To travel to Carousel Rock, there are two options. The alternate route departs from a location lower down Schnebly Hill Rd. But it’s best to maintain the status quo unless you have a four-wheel drive.

The first four kilometers of the Munds Wagon Trail have a respectable amount of elevation rise. You’ll pass another noteworthy location on the way, a group of rocks known as Cow Pies. However, keep going until you get to Carousel Walk. Bring out the trail mix and enjoy the breathtaking scenery, which includes Bear Wallow Canyon and Munds Mountain.

1.18. Keyhole Cave Via the Sugarloaf Trail

This amazing cave is one that we love exploring on foot. This is a fantastic choice if you want to explore a cave but want to avoid the crowded paths of Soldiers Pass or Boynton Canyon. Compared to other Sedona hiking paths, it is less traveled.

The Sugarloaf Trailhead’s parking lot is modest, but because the treks are relatively short, it fills up quickly. The Keyhole Cave is really visible from the parking area once you’ve parked.

The trail you are on will shift a few times as you go to the Keyhole Cave, so it’s a good idea to be well aware of where you are going and have the GPS coordinates of the cave to ensure you are traveling in the proper direction.

It is advised that only seasoned hikers attempt this trip because it does entail going up roughly 10 feet of slippery rock. Some footholds on the cave’s right side have been worn down, making it a little simpler to climb up.

1.19. West Fork Trail

The West Fork Trail, which hugs Oak Creek’s edge, offers a hike unlike any other in our program. The walls of Oak Creek Canyon were originally formed by the creek that runs along the valley, and it now serves as a haven for a variety of species.

Nearly the entire length of the trail follows the creek, providing plenty of shade and the soothing sound of the water trickling by. Even Oak Creek will need to be crossed several times. You can always switch to this trail to avoid the heat without skipping a day of trekking if the sun is shining more intensely than normal. It’s also one of Sedona’s simpler long hiking trails with little elevation gain.

The creative carving of the creek, which causes the canyon to occasionally curl up like a wave, is one of the trek’s highlights. It aids in displaying various sedimentary strata and a spectrum of rusted colors. If you want a real challenge, carry on past the turning point and travel another 4 kilometers to the canyon’s conclusion.

2. Amazing Tips for Hikers

Now that the top hiking routes in Sedona have been explored, let’s look at some practical considerations and ways to maximize the experience.

2.1. Come Early

Sedona is a well-known destination. People flock to the Arizonan town regularly to enjoy the scenery and trek the unforgettable routes since it has become a hiking hotspot. At places like Devil’s Bridge, the crowds are practically impossible to avoid.

However, you can give yourself a chance by setting out early, stopping for lunch, and going on another hike at dusk. You might use this time to discover Sedona’s wonderful wineries and art scene.

2.2. Take Multiple Hikes

Small parking lots are one difficult problem brought on by Sedona’s rising popularity. Numerous trailheads have parking spaces for as few as a dozen cars, and the majority of them are full.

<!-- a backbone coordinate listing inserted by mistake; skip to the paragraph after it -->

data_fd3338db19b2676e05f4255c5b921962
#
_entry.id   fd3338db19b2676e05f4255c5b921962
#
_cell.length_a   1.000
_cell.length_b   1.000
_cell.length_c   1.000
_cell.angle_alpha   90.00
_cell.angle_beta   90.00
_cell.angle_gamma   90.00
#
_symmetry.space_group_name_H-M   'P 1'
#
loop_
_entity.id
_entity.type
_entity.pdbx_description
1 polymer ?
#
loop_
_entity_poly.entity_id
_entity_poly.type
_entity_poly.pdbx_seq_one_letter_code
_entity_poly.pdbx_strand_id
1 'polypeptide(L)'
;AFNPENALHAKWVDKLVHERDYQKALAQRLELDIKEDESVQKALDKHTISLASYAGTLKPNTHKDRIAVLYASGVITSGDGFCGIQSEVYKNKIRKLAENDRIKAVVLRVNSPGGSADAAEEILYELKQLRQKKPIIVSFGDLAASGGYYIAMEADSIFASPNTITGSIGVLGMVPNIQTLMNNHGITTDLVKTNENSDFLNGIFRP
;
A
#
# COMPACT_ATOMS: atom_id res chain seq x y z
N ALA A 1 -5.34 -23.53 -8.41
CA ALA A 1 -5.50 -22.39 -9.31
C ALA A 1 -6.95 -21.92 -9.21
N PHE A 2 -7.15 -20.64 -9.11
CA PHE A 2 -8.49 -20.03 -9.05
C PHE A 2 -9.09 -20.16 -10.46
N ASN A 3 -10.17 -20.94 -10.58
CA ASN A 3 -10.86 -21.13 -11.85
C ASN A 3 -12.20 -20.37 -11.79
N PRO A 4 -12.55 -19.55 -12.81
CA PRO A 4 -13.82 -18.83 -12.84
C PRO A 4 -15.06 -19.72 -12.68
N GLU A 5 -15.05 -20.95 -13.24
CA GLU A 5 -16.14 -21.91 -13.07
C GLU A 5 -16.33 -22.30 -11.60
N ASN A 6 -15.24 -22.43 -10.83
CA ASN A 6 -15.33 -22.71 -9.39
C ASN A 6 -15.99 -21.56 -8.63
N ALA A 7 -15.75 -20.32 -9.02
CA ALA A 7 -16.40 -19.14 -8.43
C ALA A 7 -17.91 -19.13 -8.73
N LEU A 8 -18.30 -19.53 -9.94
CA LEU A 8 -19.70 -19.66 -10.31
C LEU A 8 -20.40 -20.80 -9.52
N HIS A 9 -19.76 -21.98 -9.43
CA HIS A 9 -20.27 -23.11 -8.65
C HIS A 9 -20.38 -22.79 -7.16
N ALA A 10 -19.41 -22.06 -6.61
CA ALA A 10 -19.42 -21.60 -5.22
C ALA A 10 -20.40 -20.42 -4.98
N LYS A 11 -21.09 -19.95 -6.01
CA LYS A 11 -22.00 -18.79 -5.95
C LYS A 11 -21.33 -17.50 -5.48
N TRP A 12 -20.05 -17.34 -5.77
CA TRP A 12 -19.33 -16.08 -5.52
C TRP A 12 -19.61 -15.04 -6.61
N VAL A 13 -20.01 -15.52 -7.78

To avoid having to drive and find another parking lot, it can be helpful to choose a beginning place like Jim Thompson Trailhead, which provides access to several fantastic treks.

2.3. Drink Your Water

We all understand that Sedona is a desert region, yet it can be tempting to put off drinking water until the next rest stop. Staying hydrated and moving quickly is crucial to having a good time while you’re here.

In Sedona, shade is a rare luxury, making it challenging to catch up if you fall behind on maintaining proper hydration.

2.4. Get a Red Rock Pass

Probably already know that Arizona offers some of the most incredible hiking trails in both the United States and the rest of the world if you’re planning a vacation to go hiking in Sedona.

A Red Rock Pass is required if you want to hike in Sedona. Planning, doing your homework, and knowing what you’re looking for will make your trip to Sedona, Arizona, much more successful and safer.

2.5. Avoid Short-Term Vacation Rentals

Housing expenses are rising in areas like Bend and Sedona as well as the larger cities on the West Coast. While there’s no doubt that short-term rentals like Airbnb are a contributing factor, they’re not the main cause.

Tourists find Sedona to be especially alluring because there don’t seem to be many locals living there. After all, so many homes are holiday rentals. Instead, stay at a hotel or campground.

2.6. Wear Solid Boots

One of the most incredible hiking locations in North America is Sedona. Because of this, it is a highly well-liked holiday spot, so if you want to have the best experience possible, you must come prepared!

Because many of the hikes involve some scrambling, boots with traction are important. Sturdy hiking boots with ankle support will protect your feet and allow you to continue walking throughout the entire trip.

Bell Rock
By pieonane / Pixabay 2018

Wrapping Up

Even if it’s only for a few days, Sedona is a fantastic spot to visit because of the red rocks that stretch as far as the eye can see, as well as the lush vegetation and stunning Oak Creek. On your Arizona road trip, Sedona hiking ought to be at the highest point of your list of things to do.

Sedona is home to numerous great hikes, from short strolls through unexpectedly green canyons to strenuous climbs that reward you with panoramic views. There are several hiking routes in Sedona to select from, no matter your level of fitness or expertise.

Sedona represents one of Arizona’s most unique and stunning regions for hikers looking to spend time outdoors exploring the red rocks and lovely valleys. Along with the breathtaking views, highlights consist of a natural bridge, waterways and lakes, wildlife, and even electricity vortexes.

Suggested Reading: Enchanting 17 Hiking Trails in San Antonio